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How Rural Youth Voted in the 2020 Presidential Election

Our research finds a big gap between the vote choice of young white voters and young voters of color in rural areas/small towns.

Age and race/ethnicity are two of the biggest divides in American partisan politics, with pluralities of young people and people of color, on average, supporting Democrats nationally, while older voters and white Americans are much more likely to support Republicans. While these differ by state, our initial analysis of youth voting in the 2020 election highlighted those gaps in vote choice nationally: 61% of young people (ages 18-29) supported President Biden, compared to 48% of voters ages 45+. Among youth, 87% of Black voters, 83% of Asians, and 73% of Latinos voted for Biden, compared to 52% of White youth.

Another major electoral divide concerns where people live: many voters in cities tend to favor Democrats, and those in rural areas tend to favor Republicans. That was the case again in 2020 among voters of all ages: urban voters supported Biden, 66% to 33%, and rural/small town voters supported Trump, 60% to 38%. (Suburban voters were more evenly split but still favored Biden: 54% to 44%.)

But what does vote choice look like at the intersection of these three major factors: age, race/ethnicity, and urbanicity? We analyzed 2020 AP Votecast survey data from the Associated Press, which asked respondents were asked to describe the type of community in which they are living. Our analysis of AP VoteCast data from the Associated Press reveals:

  • Like older voters, youth in rural areas also preferred Trump to Biden, but by a much narrower margin. Young voters in urban areas backed Biden, 74% to 24%, youth in suburban areas by 65% to 32%, and youth in rural/small towns supported Trump, 50% to 47%.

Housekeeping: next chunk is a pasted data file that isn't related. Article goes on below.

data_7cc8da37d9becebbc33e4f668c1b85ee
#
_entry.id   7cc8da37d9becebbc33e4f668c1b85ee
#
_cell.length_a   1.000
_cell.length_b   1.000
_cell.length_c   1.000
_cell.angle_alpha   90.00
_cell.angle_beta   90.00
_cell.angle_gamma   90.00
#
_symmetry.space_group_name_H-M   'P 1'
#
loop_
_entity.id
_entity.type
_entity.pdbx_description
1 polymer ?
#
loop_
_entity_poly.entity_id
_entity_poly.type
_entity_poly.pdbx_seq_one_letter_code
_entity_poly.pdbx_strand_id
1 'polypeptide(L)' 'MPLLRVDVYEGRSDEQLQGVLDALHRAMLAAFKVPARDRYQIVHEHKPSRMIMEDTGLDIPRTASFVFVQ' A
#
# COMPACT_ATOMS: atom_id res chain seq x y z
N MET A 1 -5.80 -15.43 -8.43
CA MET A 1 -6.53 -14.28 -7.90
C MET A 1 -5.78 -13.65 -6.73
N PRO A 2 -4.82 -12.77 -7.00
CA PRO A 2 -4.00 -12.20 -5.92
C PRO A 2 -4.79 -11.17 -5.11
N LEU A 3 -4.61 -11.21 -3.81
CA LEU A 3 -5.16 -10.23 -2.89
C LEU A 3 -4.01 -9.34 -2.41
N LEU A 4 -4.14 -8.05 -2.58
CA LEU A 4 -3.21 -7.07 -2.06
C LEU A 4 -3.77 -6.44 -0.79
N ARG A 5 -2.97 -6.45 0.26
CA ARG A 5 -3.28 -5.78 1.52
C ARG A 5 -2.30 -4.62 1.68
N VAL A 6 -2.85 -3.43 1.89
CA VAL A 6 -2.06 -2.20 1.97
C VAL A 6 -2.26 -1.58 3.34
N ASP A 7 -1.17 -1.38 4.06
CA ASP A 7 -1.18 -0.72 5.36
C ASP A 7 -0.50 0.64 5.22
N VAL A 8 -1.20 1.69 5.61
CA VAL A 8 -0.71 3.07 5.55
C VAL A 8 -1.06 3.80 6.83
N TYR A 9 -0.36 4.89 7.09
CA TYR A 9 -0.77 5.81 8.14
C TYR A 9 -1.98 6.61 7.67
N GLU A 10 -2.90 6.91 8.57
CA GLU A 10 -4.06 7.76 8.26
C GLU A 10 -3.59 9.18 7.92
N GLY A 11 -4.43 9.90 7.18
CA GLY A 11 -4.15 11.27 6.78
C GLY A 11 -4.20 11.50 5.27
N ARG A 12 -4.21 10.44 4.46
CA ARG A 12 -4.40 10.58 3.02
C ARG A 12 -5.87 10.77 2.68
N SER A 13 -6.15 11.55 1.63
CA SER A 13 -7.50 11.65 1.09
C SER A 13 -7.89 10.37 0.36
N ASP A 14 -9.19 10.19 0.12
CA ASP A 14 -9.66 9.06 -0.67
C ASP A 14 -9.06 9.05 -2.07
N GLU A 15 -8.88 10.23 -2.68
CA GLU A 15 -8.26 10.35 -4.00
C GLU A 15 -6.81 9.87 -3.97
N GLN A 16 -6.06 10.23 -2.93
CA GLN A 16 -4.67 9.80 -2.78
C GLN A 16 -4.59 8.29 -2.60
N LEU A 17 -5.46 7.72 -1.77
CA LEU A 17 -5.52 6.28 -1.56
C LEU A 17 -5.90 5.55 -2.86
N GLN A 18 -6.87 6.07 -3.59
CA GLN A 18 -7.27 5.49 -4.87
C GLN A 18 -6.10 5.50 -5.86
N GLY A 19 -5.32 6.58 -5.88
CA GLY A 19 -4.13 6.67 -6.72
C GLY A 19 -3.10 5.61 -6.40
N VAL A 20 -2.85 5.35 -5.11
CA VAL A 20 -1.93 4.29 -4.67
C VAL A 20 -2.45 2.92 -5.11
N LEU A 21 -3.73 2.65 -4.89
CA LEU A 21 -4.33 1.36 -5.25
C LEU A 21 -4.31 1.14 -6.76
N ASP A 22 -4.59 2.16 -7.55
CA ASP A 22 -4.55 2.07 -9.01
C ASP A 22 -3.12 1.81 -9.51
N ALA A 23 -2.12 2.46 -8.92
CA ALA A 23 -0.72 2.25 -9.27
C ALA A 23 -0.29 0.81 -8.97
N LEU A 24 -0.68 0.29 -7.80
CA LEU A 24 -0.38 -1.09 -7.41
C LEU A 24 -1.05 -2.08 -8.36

• The main difference is youth of color who reported living in a rural/small town, 73% of whom voted for Biden and 24% for Trump. By contrast, white youth from rural areas or small towns backed Trump by a 60% to 37% margin that was nearly identical to the vote choice of rural/small town voters overall.

This data highlights how these interconnected factors shape voters’ preferences. Young people from rural areas or small towns were 13 percentage points less likely to support President Trump than rural/small town voters of all ages. At the same time, youth of color from rural/small town areas were 8 percentage points less likely to vote for President Biden than youth of color in cities. As it was among voters of all ages, race/ethnicity was a big factor: there was a 36-point difference in vote choice between rural/small town white youth and rural/small town youth of color.

Notably, the data shows that the vote choice of white youth was radically different based on where they live, while for youth of color urbanicity was a much smaller factor. Young white voters from urban areas preferred Biden, 68% to 29%, and those from rural/small towns preferred Trump, 60% to 37%—a 31-point difference. Among young people of color, 81% of urban youth voted for Biden, and 73% of rural/small town youth voted for Biden—just an 8 point difference.

It’s important to understand, not just the voting preferences, but the broader civic and political contexts of diverse young people in more rural parts of the country who often have fewer opportunities for civic engagement. In previous research, we found that 60% of rural youth live in “civic deserts”: places where youth perceive they have little access to traditional aspects of political life such as in-person civic activities, local newspapers, and access to youth programming.

That lack of opportunity can be exacerbated if political parties, campaigns, and other organizations take rural young people for granted because they believe that all voters from rural areas vote the same way. Past CIRCLE research has also found that youth in rural areas see fewer political ads, which is connected to lower voter turnout. If they do not work to address some of the challenges stemming from a lack of civic infrastructure, parties and campaigns may be leaving votes on the table even as rural communities can be critical to deciding close races at the state and district levels. And advocates committed to broader and more equitable youth engagement must find ways to connect with rural youth and, especially, rural youth of color, who are among the most underserved young people in the country.